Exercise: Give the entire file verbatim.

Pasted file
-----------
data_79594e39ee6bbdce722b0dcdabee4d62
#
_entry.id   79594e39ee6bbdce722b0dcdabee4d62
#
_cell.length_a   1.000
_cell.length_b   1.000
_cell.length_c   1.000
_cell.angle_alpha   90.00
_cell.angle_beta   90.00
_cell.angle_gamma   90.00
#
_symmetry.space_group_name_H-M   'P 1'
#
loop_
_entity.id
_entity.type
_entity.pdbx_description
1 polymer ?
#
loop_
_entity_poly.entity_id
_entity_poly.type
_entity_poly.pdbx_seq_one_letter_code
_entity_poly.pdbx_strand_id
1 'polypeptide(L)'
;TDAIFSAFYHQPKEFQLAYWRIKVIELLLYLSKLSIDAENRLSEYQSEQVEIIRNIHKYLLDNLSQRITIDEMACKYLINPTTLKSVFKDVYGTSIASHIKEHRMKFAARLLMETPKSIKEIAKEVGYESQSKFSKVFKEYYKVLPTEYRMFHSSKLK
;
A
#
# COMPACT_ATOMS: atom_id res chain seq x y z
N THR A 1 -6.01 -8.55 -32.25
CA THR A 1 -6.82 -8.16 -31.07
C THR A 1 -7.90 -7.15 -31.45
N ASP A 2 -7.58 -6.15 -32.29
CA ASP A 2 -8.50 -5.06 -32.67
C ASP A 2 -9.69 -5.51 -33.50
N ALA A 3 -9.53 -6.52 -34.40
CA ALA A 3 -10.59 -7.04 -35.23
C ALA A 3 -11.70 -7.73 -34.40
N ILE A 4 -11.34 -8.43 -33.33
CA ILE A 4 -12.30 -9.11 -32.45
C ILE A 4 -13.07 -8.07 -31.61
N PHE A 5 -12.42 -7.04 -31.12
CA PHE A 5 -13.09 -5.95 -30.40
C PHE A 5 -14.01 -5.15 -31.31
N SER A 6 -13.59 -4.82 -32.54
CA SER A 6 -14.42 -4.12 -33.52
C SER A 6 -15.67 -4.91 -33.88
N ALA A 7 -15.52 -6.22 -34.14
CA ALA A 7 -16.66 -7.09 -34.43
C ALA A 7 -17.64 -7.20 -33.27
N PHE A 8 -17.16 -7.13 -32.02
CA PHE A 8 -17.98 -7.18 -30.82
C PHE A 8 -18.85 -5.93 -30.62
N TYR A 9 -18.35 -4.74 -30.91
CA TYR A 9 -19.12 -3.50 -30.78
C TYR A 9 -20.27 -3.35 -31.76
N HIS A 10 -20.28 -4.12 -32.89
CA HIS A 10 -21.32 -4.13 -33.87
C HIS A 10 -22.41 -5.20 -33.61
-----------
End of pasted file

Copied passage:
data_79594e39ee6bbdce722b0dcdabee4d62
#
_entry.id   79594e39ee6bbdce722b0dcdabee4d62
#
_cell.length_a   1.000
_cell.length_b   1.000
_cell.length_c   1.000
_cell.angle_alpha   90.00
_cell.angle_beta   90.00
_cell.angle_gamma   90.00
#
_symmetry.space_group_name_H-M   'P 1'
#
loop_
_entity.id
_entity.type
_entity.pdbx_description
1 polymer ?
#
loop_
_entity_poly.entity_id
_entity_poly.type
_entity_poly.pdbx_seq_one_letter_code
_entity_poly.pdbx_strand_id
1 'polypeptide(L)'
;TDAIFSAFYHQPKEFQLAYWRIKVIELLLYLSKLSIDAENRLSEYQSEQVEIIRNIHKYLLDNLSQRITIDEMACKYLINPTTLKSVFKDVYGTSIASHIKEHRMKFAARLLMETPKSIKEIAKEVGYESQSKFSKVFKEYYKVLPTEYRMFHSSKLK
;
A
#
# COMPACT_ATOMS: atom_id res chain seq x y z
N THR A 1 -6.01 -8.55 -32.25
CA THR A 1 -6.82 -8.16 -31.07
C THR A 1 -7.90 -7.15 -31.45
N ASP A 2 -7.58 -6.15 -32.29
CA ASP A 2 -8.50 -5.06 -32.67
C ASP A 2 -9.69 -5.51 -33.50
N ALA A 3 -9.53 -6.52 -34.40
CA ALA A 3 -10.59 -7.04 -35.23
C ALA A 3 -11.70 -7.73 -34.40
N ILE A 4 -11.34 -8.43 -33.33
CA ILE A 4 -12.30 -9.11 -32.45
C ILE A 4 -13.07 -8.07 -31.61
N PHE A 5 -12.42 -7.04 -31.12
CA PHE A 5 -13.09 -5.95 -30.40
C PHE A 5 -14.01 -5.15 -31.31
N SER A 6 -13.59 -4.82 -32.54
CA SER A 6 -14.42 -4.12 -33.52
C SER A 6 -15.67 -4.91 -33.88
N ALA A 7 -15.52 -6.22 -34.14
CA ALA A 7 -16.66 -7.09 -34.43
C ALA A 7 -17.64 -7.20 -33.27
N PHE A 8 -17.16 -7.13 -32.02
CA PHE A 8 -17.98 -7.18 -30.82
C PHE A 8 -18.85 -5.93 -30.62
N TYR A 9 -18.35 -4.74 -30.91
CA TYR A 9 -19.12 -3.50 -30.78
C TYR A 9 -20.27 -3.35 -31.76
N HIS A 10 -20.28 -4.12 -32.89
CA HIS A 10 -21.32 -4.13 -33.87
C HIS A 10 -22.41 -5.20 -33.61